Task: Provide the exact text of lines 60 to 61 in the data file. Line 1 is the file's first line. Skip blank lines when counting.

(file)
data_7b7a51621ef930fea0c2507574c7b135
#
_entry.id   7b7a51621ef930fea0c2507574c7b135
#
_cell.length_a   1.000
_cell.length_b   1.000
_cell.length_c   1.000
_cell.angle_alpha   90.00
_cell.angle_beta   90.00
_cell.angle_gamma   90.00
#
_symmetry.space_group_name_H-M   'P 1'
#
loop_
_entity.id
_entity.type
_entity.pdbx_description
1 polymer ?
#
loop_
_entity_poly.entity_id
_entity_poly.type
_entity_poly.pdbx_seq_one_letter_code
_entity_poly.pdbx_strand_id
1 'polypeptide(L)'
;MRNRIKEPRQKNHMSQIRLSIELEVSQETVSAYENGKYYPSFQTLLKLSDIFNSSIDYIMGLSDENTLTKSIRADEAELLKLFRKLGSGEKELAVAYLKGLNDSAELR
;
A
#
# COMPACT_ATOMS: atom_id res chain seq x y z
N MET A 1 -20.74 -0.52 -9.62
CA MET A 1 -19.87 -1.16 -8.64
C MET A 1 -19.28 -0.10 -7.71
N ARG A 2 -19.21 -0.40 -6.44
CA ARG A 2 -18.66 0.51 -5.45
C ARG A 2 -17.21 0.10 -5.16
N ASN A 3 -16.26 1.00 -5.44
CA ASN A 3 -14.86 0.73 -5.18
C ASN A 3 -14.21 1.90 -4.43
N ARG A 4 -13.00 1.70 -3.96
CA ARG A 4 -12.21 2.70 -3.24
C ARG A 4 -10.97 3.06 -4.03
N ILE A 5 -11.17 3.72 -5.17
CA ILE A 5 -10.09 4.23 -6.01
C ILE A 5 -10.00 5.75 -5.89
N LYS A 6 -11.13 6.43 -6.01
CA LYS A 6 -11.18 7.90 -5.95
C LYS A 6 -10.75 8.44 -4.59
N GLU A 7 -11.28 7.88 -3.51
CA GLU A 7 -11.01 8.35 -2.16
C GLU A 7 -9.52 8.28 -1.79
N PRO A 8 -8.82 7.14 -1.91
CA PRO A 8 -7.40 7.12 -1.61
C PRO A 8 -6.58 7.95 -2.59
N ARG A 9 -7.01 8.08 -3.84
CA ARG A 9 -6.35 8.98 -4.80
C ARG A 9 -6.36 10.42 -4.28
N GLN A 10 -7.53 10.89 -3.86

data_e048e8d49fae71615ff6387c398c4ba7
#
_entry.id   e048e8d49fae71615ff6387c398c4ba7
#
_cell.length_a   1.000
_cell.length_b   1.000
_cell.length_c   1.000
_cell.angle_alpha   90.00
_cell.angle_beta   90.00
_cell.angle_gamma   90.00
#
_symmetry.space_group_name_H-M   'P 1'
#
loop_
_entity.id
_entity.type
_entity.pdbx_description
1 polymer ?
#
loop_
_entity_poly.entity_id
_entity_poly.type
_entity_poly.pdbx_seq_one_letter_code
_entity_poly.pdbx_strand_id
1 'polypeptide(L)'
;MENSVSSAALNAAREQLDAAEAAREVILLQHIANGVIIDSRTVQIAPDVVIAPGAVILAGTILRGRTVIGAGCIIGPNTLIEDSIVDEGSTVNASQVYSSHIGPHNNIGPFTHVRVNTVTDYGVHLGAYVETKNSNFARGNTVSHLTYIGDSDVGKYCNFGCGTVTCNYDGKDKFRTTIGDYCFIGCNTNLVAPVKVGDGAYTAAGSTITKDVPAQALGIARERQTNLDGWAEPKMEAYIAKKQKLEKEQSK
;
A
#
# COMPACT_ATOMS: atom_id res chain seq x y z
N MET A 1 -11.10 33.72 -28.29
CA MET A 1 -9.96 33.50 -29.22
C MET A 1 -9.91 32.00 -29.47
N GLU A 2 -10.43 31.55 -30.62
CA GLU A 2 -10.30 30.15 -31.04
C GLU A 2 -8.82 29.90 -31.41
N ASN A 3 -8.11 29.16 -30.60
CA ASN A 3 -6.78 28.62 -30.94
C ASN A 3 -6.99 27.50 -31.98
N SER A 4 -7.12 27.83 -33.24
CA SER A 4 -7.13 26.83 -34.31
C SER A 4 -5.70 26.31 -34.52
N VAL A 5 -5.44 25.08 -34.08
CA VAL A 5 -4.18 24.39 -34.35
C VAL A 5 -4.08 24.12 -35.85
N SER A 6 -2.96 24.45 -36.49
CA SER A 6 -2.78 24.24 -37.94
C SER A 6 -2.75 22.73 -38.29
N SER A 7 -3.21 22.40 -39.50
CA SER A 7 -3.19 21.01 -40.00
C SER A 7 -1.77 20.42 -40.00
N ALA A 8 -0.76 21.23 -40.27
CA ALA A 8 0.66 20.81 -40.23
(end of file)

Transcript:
#
_entry.id   e048e8d49fae71615ff6387c398c4ba7